Epson Expression Home XP-412 full review

Inkjet technology has improved a lot in the last couple of years, and we’ve seen a number of high-end inkjet printers recently that provide speed and quality that rival laser printers for small business users.

However, inkjet printers are still the best option for home users who simply need an affordable printer for occasional use. We’ve always liked Epson’s compact ‘small in one’ printers that are specifically designed for use at home, and the latest addition to the range is the Expression Home XP-412

See also: Printer reviews

The XP-412 squeezes lots of features into a very compact design

The XP-412 costs just £89.99 if you buy it direct from Epson, and we’ve seen it at around £70.00 at a number of other online stores too. The printer measures just 145mm high, 390mm wide and 300mm deep, so it’s easy to sit the printer on a shelf or on a desk alongside your Mac. The XP-412 model is black, but there’s also a white model called the XP-415 that has the same specification and price, and might be a better match for most current Mac models. 

It’s not the most sophisticated printer on the market, but it has all the basic features that home users are likely to need. As well as its 1440x5760dpi printing resolution, the XP-412 also includes a 1200x2400dpi scanner and copier, and 100-sheet, rear-loading paper tray. It provides both USB and wifi connections, and supports AirPrint for iOS devices.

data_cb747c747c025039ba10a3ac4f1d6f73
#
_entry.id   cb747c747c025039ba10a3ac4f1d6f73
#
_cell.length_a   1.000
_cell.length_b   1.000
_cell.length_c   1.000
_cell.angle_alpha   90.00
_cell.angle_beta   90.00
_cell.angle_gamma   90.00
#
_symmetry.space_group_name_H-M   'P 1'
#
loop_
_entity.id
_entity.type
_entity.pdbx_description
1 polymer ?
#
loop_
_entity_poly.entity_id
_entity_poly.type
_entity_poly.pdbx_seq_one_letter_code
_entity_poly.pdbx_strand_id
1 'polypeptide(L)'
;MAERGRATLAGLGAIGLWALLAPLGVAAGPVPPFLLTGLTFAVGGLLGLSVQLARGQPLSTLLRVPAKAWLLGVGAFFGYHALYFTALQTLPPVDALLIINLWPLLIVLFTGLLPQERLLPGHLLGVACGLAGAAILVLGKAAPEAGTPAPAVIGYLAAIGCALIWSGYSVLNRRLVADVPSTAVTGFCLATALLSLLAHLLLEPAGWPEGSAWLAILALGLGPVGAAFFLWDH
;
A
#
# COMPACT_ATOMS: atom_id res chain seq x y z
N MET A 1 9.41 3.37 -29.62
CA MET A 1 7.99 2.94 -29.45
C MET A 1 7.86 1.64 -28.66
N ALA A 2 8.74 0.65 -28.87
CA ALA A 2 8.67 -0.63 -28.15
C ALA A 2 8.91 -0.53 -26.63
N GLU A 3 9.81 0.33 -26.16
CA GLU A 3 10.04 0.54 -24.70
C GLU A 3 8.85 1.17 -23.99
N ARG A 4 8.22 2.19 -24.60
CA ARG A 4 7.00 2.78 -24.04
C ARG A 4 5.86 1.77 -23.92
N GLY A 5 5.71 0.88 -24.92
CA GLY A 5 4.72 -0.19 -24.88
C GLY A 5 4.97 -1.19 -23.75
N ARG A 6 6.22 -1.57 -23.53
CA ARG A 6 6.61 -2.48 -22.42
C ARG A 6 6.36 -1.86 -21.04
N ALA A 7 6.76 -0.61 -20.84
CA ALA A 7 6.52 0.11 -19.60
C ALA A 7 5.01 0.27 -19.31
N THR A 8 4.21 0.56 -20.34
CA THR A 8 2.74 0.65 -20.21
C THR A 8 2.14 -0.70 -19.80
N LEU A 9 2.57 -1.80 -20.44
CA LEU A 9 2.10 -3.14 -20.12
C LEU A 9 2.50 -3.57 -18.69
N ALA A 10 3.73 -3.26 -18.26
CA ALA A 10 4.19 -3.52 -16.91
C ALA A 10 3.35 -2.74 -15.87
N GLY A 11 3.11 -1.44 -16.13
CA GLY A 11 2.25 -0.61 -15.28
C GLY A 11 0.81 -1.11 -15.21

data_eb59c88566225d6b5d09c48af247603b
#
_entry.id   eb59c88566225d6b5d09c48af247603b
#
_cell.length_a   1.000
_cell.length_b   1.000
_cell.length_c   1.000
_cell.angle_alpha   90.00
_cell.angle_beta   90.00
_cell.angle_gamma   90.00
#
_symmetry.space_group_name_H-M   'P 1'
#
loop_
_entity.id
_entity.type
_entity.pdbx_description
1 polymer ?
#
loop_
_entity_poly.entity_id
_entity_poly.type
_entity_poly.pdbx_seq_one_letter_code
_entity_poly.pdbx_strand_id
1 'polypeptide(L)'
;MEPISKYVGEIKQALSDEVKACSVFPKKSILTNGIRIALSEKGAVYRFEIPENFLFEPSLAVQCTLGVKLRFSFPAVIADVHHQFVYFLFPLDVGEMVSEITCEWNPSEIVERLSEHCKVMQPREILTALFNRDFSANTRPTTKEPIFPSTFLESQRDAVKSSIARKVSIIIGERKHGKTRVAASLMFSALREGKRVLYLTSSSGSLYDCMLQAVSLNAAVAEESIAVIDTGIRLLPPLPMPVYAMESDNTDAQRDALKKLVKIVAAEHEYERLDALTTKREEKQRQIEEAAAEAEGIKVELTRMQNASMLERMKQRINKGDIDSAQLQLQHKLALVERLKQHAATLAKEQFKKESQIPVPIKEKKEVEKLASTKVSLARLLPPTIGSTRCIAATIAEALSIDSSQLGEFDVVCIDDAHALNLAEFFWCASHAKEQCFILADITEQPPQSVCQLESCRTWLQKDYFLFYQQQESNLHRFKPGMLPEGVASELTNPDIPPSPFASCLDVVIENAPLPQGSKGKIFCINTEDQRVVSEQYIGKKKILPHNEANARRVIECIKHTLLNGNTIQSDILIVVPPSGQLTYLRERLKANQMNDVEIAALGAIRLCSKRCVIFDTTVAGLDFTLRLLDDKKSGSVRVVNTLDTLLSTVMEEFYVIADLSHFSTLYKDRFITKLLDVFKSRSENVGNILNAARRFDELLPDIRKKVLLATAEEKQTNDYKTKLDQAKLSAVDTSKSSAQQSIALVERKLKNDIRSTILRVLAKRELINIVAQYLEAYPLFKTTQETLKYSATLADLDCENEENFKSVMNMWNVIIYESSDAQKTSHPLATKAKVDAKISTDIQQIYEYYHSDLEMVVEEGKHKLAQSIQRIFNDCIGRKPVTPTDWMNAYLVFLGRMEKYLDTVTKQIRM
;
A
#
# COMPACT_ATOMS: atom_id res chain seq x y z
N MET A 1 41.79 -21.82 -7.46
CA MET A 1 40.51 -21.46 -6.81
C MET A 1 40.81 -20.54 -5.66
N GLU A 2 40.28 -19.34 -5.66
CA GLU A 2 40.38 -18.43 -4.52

The XP-412 uses the four standard cyan, magenta, yellow, and black inks, and produces very good results for a printer in this price range. Text output isn’t quite as crisp and smooth as that of a laser printer, or some of the high-end inkjet models that we’ve seen recently, but it’s perfectly adequate for printing out the occasional letter or school report for the kids. The only minor disappointment here is that it doesn’t support two-side printing. 

Graphics and photos are very good too, although the XP-412’s one real weakness is its relatively modest printing speed. Epson quotes speeds of 33 pages per minute for mono text and 15 pages per minute for colour, but those speeds are based on its ‘fast economy’ printing mode, which doesn’t provide very good quality. Using its ‘normal’ mode in our tests we got speeds of just 7ppm for mono and 4ppm for text, as well as a rather sluggish 3.5 minutes to print a 4x6 photo on glossy photo paper. 

Even so, those speeds will still be adequate for most home users with light printing needs. The same is also true of the printer’s running costs. You can get a multipack containing the largest XL size cartridges for all four colours for £52.00, and this will last for 470 mono pages and 450 colour pages. That works out at 2.7p per page for mono and 8.7p per page for colour – which aren’t the lowest prices around, but are still acceptable for light use at home.

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